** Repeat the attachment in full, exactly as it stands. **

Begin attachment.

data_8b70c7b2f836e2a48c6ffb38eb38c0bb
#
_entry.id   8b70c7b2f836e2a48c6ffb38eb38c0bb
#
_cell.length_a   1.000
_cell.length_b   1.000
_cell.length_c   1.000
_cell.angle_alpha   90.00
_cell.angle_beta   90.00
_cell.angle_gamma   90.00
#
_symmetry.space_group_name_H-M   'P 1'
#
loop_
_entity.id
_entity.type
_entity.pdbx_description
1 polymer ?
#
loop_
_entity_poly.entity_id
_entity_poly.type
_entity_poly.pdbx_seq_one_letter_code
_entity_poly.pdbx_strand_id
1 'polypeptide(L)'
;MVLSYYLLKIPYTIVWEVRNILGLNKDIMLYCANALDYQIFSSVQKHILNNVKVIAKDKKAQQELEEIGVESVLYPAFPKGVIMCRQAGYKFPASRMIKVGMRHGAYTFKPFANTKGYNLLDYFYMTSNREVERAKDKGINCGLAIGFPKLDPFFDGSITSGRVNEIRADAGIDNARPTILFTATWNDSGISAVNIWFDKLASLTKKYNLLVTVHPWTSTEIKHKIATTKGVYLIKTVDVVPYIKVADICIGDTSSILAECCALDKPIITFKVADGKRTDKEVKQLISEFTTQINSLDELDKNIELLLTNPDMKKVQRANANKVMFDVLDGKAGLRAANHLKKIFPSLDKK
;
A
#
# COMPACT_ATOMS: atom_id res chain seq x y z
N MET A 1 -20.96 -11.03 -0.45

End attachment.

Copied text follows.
data_8b70c7b2f836e2a48c6ffb38eb38c0bb
#
_entry.id   8b70c7b2f836e2a48c6ffb38eb38c0bb
#
_cell.length_a   1.000
_cell.length_b   1.000
_cell.length_c   1.000
_cell.angle_alpha   90.00
_cell.angle_beta   90.00
_cell.angle_gamma   90.00
#
_symmetry.space_group_name_H-M   'P 1'
#
loop_
_entity.id
_entity.type
_entity.pdbx_description
1 polymer ?
#
loop_
_entity_poly.entity_id
_entity_poly.type
_entity_poly.pdbx_seq_one_letter_code
_entity_poly.pdbx_strand_id
1 'polypeptide(L)'
;MVLSYYLLKIPYTIVWEVRNILGLNKDIMLYCANALDYQIFSSVQKHILNNVKVIAKDKKAQQELEEIGVESVLYPAFPKGVIMCRQAGYKFPASRMIKVGMRHGAYTFKPFANTKGYNLLDYFYMTSNREVERAKDKGINCGLAIGFPKLDPFFDGSITSGRVNEIRADAGIDNARPTILFTATWNDSGISAVNIWFDKLASLTKKYNLLVTVHPWTSTEIKHKIATTKGVYLIKTVDVVPYIKVADICIGDTSSILAECCALDKPIITFKVADGKRTDKEVKQLISEFTTQINSLDELDKNIELLLTNPDMKKVQRANANKVMFDVLDGKAGLRAANHLKKIFPSLDKK
;
A
#
# COMPACT_ATOMS: atom_id res chain seq x y z
N MET A 1 -20.96 -11.03 -0.45